The growth of internet broadband is opening the door to new advertising formats, with a much greater use of broadcast-type advertising in the Web environment.
The latest Ofcom figures show more than 3 million broadband connections in the UK; this is expected to grow to about 5 million by the end of the year. Two-fifths of homes with internet access will soon have broadband – an entirely different user experience to dial-up, and one that will have a significant impact for any marketers distributing their product online.
This will have a major effect on e-marketing. It is estimated that more than &£400m will be spent through online media over the next 12 months, and recent research shows that Web consumption has now overtaken that of radio.
Most marketers appreciate this and are including online in their communications. Longer user sessions and fast download times open the door to adding brand-building to accountability as reasons to include online in any media plans.
Additionally, as more people access the internet at high speed, there will be increasing impatience with any sites that take too long to give consumers what they want. Campaign performance can be improved as much by streamlining the path of shoppers through a site, as by driving down cost-per-thousand rates or optimising creative work. This will definitely be the case with the speed junkies – who, by the way, are as likely to be your colleagues in marketing as the people hiding in the IT room.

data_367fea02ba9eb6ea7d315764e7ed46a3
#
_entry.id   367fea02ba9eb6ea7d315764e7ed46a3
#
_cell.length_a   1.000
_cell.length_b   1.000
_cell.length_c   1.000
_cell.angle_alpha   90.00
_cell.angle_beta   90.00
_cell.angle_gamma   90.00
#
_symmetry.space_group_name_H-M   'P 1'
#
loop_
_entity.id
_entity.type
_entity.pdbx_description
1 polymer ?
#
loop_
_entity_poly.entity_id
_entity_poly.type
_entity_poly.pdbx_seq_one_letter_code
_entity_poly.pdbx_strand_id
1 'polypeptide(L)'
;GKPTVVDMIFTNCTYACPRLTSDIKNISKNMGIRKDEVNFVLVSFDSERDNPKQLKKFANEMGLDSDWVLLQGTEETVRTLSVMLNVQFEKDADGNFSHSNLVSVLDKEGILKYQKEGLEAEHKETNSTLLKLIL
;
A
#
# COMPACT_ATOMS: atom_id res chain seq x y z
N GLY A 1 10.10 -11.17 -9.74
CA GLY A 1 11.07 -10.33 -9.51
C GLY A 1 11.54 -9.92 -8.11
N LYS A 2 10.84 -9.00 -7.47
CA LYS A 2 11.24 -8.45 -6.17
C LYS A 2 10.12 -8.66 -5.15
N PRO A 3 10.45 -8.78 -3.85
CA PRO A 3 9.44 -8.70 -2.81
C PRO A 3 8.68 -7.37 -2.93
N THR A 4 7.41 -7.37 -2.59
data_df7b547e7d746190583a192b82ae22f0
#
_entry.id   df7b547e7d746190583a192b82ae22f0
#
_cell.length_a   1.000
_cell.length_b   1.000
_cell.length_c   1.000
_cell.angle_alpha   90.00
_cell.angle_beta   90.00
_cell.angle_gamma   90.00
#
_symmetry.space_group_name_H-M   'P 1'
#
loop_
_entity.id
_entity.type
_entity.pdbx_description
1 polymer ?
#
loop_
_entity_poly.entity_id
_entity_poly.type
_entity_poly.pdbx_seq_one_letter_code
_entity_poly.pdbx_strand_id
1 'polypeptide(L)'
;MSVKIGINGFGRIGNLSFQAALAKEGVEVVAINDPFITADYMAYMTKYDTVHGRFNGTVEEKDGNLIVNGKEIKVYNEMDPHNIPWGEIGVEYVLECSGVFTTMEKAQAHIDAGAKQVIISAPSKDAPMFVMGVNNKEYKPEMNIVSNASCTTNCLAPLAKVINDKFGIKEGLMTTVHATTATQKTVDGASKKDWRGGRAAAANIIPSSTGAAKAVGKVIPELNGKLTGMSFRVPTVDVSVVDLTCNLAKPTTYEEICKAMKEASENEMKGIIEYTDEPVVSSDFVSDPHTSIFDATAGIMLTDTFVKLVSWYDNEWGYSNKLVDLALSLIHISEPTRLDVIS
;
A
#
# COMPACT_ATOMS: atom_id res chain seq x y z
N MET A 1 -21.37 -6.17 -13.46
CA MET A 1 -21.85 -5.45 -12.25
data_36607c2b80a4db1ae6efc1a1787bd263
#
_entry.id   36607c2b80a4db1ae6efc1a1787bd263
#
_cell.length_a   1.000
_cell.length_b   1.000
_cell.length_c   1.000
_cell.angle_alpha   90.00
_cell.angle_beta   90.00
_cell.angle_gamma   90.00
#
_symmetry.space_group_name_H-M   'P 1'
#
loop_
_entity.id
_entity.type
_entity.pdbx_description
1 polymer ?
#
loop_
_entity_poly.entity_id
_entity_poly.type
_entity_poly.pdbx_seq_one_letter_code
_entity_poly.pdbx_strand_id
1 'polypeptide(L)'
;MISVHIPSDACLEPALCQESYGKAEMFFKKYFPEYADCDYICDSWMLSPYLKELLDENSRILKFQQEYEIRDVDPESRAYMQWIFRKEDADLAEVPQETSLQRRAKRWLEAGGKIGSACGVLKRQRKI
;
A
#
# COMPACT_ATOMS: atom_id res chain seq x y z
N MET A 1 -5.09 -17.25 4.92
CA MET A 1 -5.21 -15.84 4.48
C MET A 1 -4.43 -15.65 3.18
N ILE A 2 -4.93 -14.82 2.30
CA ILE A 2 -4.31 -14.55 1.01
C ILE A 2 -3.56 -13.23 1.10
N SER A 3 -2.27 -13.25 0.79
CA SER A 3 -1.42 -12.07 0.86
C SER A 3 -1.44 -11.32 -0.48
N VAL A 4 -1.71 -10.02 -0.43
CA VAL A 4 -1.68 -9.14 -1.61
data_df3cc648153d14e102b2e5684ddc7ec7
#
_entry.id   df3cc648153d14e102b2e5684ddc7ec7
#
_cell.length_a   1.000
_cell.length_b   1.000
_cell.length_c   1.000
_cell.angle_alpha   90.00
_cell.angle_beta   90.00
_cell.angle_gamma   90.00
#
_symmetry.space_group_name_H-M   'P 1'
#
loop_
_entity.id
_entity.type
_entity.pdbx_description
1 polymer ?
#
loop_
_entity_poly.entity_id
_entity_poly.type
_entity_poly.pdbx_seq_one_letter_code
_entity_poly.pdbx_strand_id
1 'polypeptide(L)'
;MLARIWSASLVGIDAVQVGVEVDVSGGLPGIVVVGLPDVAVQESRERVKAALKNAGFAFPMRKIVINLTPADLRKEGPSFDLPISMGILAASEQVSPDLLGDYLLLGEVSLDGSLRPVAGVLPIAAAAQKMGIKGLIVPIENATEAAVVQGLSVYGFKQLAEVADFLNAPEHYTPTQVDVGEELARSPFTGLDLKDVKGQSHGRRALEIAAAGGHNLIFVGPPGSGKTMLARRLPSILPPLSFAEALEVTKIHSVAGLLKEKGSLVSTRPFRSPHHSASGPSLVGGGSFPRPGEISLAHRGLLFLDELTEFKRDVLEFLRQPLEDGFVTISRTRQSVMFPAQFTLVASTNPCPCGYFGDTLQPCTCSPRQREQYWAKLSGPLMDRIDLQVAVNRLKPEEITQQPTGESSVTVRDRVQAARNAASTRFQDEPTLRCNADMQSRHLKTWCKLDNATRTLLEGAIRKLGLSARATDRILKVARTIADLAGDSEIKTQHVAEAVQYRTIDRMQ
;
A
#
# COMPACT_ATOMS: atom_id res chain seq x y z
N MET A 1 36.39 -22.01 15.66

The growth of broadband, and the fact that more than half of UK households are online, is a wake-up call for any brand not using Web media or – shock horror – that don’t have a significant Web presence. According to the Internet Measurement Research Group, consumers spent &£2.5bn shopping online last Christmas. With 5 million people using broadband next time around, it makes sense to start planning now.
The growth of broadband will have an indirect impact on how interactive TV evolves in the UK. More than 400 iTV campaigns have been booked with Sky Digital, because the ability to request a phone call, a CD or a sample at the push of a button provides tangible added value for advertisers. However, the concept of banking and shopping through the TV will flounder unless new set-top boxes are uniformly distributed and the technology gets much faster. That is unlikely and in the meantime, a growing number of people are doing all of this ten times faster on their PCs.
The UK lags much of Europe in terms of high-speed internet connectivity, but it is catching up and, with broadband Britain on the horizon, now is the time to consider how it could impact on both communication and sales performance.
Dan Clays is a director of Quantum Media